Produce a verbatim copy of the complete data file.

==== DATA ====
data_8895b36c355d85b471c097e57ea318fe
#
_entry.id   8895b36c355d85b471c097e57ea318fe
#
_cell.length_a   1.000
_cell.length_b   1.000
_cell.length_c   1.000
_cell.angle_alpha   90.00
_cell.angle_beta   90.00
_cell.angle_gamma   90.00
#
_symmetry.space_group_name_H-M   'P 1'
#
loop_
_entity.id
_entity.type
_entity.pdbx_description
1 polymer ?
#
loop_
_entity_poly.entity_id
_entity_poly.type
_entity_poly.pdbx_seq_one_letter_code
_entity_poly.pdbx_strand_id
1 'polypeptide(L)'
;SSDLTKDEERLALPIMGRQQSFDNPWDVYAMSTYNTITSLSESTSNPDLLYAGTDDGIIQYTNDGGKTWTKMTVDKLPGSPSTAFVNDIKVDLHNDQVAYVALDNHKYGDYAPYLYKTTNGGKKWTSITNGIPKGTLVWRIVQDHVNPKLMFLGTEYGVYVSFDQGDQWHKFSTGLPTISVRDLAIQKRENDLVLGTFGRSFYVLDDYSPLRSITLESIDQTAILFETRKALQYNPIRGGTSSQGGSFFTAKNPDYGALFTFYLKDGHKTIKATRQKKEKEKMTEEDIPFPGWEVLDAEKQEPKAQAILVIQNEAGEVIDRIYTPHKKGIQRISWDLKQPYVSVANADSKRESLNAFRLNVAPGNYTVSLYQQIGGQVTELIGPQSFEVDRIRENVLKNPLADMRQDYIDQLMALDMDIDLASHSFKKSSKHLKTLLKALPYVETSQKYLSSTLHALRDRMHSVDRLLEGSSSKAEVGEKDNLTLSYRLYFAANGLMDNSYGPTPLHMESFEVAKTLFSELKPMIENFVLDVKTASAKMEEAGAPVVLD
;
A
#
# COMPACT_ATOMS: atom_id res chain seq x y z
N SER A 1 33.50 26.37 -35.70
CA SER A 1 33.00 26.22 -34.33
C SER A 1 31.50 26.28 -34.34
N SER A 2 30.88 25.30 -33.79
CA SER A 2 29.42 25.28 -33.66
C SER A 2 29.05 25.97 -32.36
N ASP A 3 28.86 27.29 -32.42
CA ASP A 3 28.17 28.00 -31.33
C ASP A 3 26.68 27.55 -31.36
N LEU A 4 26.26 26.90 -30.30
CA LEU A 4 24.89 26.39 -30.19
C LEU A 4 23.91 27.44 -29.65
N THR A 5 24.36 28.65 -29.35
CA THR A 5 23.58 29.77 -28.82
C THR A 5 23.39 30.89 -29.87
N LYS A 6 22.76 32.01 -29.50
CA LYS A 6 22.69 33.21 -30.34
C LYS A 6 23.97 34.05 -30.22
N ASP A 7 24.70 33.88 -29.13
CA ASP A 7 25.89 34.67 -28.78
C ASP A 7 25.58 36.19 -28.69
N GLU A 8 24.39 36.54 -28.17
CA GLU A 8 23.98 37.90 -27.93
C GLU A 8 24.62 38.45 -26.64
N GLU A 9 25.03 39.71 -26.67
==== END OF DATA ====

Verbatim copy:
data_8895b36c355d85b471c097e57ea318fe
#
_entry.id   8895b36c355d85b471c097e57ea318fe
#
_cell.length_a   1.000
_cell.length_b   1.000
_cell.length_c   1.000
_cell.angle_alpha   90.00
_cell.angle_beta   90.00
_cell.angle_gamma   90.00
#
_symmetry.space_group_name_H-M   'P 1'
#
loop_
_entity.id
_entity.type
_entity.pdbx_description
1 polymer ?
#
loop_
_entity_poly.entity_id
_entity_poly.type
_entity_poly.pdbx_seq_one_letter_code
_entity_poly.pdbx_strand_id
1 'polypeptide(L)'
;SSDLTKDEERLALPIMGRQQSFDNPWDVYAMSTYNTITSLSESTSNPDLLYAGTDDGIIQYTNDGGKTWTKMTVDKLPGSPSTAFVNDIKVDLHNDQVAYVALDNHKYGDYAPYLYKTTNGGKKWTSITNGIPKGTLVWRIVQDHVNPKLMFLGTEYGVYVSFDQGDQWHKFSTGLPTISVRDLAIQKRENDLVLGTFGRSFYVLDDYSPLRSITLESIDQTAILFETRKALQYNPIRGGTSSQGGSFFTAKNPDYGALFTFYLKDGHKTIKATRQKKEKEKMTEEDIPFPGWEVLDAEKQEPKAQAILVIQNEAGEVIDRIYTPHKKGIQRISWDLKQPYVSVANADSKRESLNAFRLNVAPGNYTVSLYQQIGGQVTELIGPQSFEVDRIRENVLKNPLADMRQDYIDQLMALDMDIDLASHSFKKSSKHLKTLLKALPYVETSQKYLSSTLHALRDRMHSVDRLLEGSSSKAEVGEKDNLTLSYRLYFAANGLMDNSYGPTPLHMESFEVAKTLFSELKPMIENFVLDVKTASAKMEEAGAPVVLD
;
A
#
# COMPACT_ATOMS: atom_id res chain seq x y z
N SER A 1 33.50 26.37 -35.70
CA SER A 1 33.00 26.22 -34.33
C SER A 1 31.50 26.28 -34.34
N SER A 2 30.88 25.30 -33.79
CA SER A 2 29.42 25.28 -33.66
C SER A 2 29.05 25.97 -32.36
N ASP A 3 28.86 27.29 -32.42
CA ASP A 3 28.17 28.00 -31.33
C ASP A 3 26.68 27.55 -31.36
N LEU A 4 26.26 26.90 -30.30
CA LEU A 4 24.89 26.39 -30.19
C LEU A 4 23.91 27.44 -29.65
N THR A 5 24.36 28.65 -29.35
CA THR A 5 23.58 29.77 -28.82
C THR A 5 23.39 30.89 -29.87
N LYS A 6 22.76 32.01 -29.50
CA LYS A 6 22.69 33.21 -30.34
C LYS A 6 23.97 34.05 -30.22
N ASP A 7 24.70 33.88 -29.13
CA ASP A 7 25.89 34.67 -28.78
C ASP A 7 25.58 36.19 -28.69
N GLU A 8 24.39 36.54 -28.17
CA GLU A 8 23.98 37.90 -27.93
C GLU A 8 24.62 38.45 -26.64
N GLU A 9 25.03 39.71 -26.67